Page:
It seems that the American musician Frank Zappa was wrong when he said “so many books, so little time”. According to a new study, reading books could extend lifespan by up to 2 years, and the more often you read, the better.
Study co-author Becca R. Levy, a professor of epidemiology at Yale University School of Public Health, and her colleagues publish their findings in the journal Social sciences and medicine.
But reading books isn’t just a popular pastime; numerous studies have hailed its health benefits. A recent study reported by Medical News Todayfor example, found that reading fiction books can encourage empathy.
Now, Levy and his colleagues say the health benefits of reading books may go even further, after discovering it could help us live longer.
To reach their conclusions, the team analyzed data from 3,635 men and women who were part of the Health and Retirement Study – a nationally representative sample of American adults aged 50 and over.
At the start of the study, all participants self-reported their reading habits. Subjects were followed for an average of 12 years, and their survival was monitored during this time.
Compared with adults who did not read books, those who read books for up to 3.5 hours per week were 17% less likely to die during the 12-year follow-up, while those who read more than 3.5 hours per week were 23 years old. percent less likely to die.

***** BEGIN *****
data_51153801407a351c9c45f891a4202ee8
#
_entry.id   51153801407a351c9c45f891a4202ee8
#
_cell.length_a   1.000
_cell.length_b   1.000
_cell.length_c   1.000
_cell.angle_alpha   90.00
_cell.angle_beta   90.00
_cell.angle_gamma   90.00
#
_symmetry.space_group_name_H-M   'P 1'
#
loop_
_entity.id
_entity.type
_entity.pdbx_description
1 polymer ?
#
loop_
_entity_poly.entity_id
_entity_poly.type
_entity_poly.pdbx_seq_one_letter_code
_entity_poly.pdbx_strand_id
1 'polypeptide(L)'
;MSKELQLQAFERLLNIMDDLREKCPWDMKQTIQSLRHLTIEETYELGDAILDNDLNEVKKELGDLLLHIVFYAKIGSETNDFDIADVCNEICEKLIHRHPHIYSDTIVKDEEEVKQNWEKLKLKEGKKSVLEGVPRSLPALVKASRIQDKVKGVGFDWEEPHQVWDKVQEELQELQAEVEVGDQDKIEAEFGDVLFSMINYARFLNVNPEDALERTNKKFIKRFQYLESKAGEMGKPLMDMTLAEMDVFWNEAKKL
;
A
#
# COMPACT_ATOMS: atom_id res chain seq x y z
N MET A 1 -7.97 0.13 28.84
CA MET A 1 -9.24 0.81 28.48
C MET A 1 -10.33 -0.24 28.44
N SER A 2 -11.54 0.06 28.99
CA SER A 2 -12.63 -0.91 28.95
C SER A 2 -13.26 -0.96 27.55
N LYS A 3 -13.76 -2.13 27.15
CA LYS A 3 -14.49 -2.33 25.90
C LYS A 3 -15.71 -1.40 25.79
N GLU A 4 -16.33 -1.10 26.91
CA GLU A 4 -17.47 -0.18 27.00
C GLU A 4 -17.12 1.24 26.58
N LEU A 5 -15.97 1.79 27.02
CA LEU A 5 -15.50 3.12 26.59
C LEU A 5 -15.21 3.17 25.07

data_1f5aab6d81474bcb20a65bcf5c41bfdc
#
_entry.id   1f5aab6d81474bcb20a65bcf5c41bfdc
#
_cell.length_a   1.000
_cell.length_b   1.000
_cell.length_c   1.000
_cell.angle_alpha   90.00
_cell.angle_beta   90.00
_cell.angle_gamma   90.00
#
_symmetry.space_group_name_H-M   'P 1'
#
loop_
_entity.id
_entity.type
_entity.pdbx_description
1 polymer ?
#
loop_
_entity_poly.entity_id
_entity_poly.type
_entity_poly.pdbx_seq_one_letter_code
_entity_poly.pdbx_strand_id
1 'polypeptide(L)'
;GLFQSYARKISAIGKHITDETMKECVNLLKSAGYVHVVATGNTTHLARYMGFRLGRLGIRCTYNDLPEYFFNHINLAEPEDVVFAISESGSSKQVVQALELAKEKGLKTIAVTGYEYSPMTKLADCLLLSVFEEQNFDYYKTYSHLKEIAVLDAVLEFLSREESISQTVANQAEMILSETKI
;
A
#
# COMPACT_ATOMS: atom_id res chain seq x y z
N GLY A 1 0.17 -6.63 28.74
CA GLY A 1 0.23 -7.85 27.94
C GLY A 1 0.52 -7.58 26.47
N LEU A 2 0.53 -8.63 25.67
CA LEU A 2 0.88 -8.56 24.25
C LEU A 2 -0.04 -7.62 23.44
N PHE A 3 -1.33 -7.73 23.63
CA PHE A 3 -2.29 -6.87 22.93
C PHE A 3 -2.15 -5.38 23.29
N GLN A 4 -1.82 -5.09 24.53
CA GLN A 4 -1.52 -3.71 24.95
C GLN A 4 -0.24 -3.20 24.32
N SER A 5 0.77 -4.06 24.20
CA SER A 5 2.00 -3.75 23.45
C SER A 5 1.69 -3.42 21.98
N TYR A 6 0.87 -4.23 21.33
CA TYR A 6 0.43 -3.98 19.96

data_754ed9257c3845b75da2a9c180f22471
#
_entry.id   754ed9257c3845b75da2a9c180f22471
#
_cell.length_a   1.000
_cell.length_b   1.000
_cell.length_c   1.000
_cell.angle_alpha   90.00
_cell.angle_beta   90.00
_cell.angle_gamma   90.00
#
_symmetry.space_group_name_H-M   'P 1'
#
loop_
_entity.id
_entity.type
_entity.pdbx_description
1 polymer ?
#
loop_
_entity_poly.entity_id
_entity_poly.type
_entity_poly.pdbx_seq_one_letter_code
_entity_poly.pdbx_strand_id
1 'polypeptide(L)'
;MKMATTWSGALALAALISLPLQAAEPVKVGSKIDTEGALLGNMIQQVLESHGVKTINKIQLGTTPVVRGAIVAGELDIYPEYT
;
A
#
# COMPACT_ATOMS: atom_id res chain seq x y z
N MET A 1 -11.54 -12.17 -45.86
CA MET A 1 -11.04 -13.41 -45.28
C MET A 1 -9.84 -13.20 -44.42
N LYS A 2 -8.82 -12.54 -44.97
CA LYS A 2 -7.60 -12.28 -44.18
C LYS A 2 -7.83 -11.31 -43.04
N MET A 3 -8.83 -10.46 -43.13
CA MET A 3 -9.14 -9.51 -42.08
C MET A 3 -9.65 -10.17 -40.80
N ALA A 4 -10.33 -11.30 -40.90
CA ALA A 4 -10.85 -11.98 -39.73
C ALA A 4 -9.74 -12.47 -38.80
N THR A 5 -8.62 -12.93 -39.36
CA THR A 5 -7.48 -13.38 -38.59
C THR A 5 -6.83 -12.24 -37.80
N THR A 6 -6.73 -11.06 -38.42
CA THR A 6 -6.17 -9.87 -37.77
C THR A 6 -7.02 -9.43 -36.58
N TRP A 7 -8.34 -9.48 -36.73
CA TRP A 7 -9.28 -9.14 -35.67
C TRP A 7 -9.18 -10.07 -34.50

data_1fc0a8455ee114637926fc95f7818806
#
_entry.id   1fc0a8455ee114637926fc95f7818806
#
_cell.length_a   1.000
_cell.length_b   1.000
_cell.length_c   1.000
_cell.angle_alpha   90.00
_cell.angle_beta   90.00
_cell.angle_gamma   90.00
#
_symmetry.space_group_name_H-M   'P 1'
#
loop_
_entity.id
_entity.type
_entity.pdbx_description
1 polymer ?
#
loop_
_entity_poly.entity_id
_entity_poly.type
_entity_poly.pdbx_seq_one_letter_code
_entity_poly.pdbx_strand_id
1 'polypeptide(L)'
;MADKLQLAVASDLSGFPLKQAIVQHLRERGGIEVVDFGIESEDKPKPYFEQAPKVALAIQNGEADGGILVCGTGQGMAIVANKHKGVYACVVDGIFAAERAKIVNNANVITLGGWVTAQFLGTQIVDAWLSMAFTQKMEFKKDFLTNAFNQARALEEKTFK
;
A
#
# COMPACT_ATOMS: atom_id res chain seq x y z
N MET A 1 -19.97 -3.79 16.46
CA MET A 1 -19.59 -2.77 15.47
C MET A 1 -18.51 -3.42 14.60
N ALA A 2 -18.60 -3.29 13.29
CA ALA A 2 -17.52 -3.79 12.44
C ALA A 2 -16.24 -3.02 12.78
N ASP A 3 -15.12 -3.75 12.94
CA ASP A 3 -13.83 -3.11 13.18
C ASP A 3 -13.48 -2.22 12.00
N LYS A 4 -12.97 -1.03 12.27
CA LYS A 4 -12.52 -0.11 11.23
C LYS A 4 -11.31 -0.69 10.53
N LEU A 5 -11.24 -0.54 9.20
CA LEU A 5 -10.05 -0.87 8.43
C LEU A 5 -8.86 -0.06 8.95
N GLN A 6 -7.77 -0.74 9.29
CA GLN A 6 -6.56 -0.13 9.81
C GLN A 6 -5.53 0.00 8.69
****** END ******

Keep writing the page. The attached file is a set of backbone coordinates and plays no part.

Overall, adults who read books survived almost 2 more years over the 12-year follow-up than non-book readers.
Reading books was found to be more common among women, those with a college education and those with higher incomes, the authors report.
Adults who reported reading magazines and newspapers also showed increased survival compared to non-readers, although the effect was much smaller than for reading books.
The study results stood after controlling for gender, age, wealth, education, self-reported health, comorbidities — the presence of two or more health conditions at the same time — and marital status of the subjects.
Research has not identified the mechanisms by which reading books may increase survival, but Levy and colleagues believe it may be due to its cognitive benefits; a study published in 2013 found that reading boosts brain cell connectivity.
Although further research is warranted, the current findings are likely to be warmly welcomed by avid book readers. As the researchers conclude:
“These results suggest that the benefits of reading books include a longer lifespan for reading them.
Discover how mood and stress can reduce life expectancy.